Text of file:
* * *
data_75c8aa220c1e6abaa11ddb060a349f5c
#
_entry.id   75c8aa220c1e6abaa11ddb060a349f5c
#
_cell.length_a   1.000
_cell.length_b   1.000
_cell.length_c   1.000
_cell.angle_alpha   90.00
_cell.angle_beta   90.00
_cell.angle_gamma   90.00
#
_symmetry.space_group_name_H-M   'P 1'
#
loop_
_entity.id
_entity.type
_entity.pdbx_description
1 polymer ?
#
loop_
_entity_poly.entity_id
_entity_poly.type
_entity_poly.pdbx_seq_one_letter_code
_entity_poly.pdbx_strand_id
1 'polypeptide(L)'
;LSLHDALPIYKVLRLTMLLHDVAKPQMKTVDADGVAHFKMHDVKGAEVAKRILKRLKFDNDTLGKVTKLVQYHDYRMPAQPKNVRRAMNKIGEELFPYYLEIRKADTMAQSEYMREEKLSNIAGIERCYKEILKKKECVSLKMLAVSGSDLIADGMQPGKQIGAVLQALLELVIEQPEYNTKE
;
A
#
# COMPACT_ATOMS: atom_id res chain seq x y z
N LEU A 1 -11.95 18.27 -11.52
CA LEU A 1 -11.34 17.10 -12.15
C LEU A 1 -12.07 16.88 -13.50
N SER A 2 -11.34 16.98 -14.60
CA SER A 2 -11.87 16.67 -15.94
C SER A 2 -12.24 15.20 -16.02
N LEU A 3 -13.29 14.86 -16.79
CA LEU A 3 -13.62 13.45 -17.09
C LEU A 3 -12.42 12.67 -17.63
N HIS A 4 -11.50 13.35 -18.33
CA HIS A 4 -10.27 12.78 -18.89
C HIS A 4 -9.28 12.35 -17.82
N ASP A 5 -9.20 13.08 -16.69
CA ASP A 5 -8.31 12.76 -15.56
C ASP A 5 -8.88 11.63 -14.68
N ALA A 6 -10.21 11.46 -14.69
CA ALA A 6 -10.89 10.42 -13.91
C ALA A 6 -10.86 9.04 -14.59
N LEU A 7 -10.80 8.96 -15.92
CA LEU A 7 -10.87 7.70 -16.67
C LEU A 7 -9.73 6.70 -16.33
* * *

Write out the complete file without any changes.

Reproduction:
data_75c8aa220c1e6abaa11ddb060a349f5c
#
_entry.id   75c8aa220c1e6abaa11ddb060a349f5c
#
_cell.length_a   1.000
_cell.length_b   1.000
_cell.length_c   1.000
_cell.angle_alpha   90.00
_cell.angle_beta   90.00
_cell.angle_gamma   90.00
#
_symmetry.space_group_name_H-M   'P 1'
#
loop_
_entity.id
_entity.type
_entity.pdbx_description
1 polymer ?
#
loop_
_entity_poly.entity_id
_entity_poly.type
_entity_poly.pdbx_seq_one_letter_code
_entity_poly.pdbx_strand_id
1 'polypeptide(L)'
;LSLHDALPIYKVLRLTMLLHDVAKPQMKTVDADGVAHFKMHDVKGAEVAKRILKRLKFDNDTLGKVTKLVQYHDYRMPAQPKNVRRAMNKIGEELFPYYLEIRKADTMAQSEYMREEKLSNIAGIERCYKEILKKKECVSLKMLAVSGSDLIADGMQPGKQIGAVLQALLELVIEQPEYNTKE
;
A
#
# COMPACT_ATOMS: atom_id res chain seq x y z
N LEU A 1 -11.95 18.27 -11.52
CA LEU A 1 -11.34 17.10 -12.15
C LEU A 1 -12.07 16.88 -13.50
N SER A 2 -11.34 16.98 -14.60
CA SER A 2 -11.87 16.67 -15.94
C SER A 2 -12.24 15.20 -16.02
N LEU A 3 -13.29 14.86 -16.79
CA LEU A 3 -13.62 13.45 -17.09
C LEU A 3 -12.42 12.67 -17.63
N HIS A 4 -11.50 13.35 -18.33
CA HIS A 4 -10.27 12.78 -18.89
C HIS A 4 -9.28 12.35 -17.82
N ASP A 5 -9.20 13.08 -16.69
CA ASP A 5 -8.31 12.76 -15.56
C ASP A 5 -8.88 11.63 -14.68
N ALA A 6 -10.21 11.46 -14.69
CA ALA A 6 -10.89 10.42 -13.91
C ALA A 6 -10.86 9.04 -14.59
N LEU A 7 -10.80 8.96 -15.92
CA LEU A 7 -10.87 7.70 -16.67
C LEU A 7 -9.73 6.70 -16.33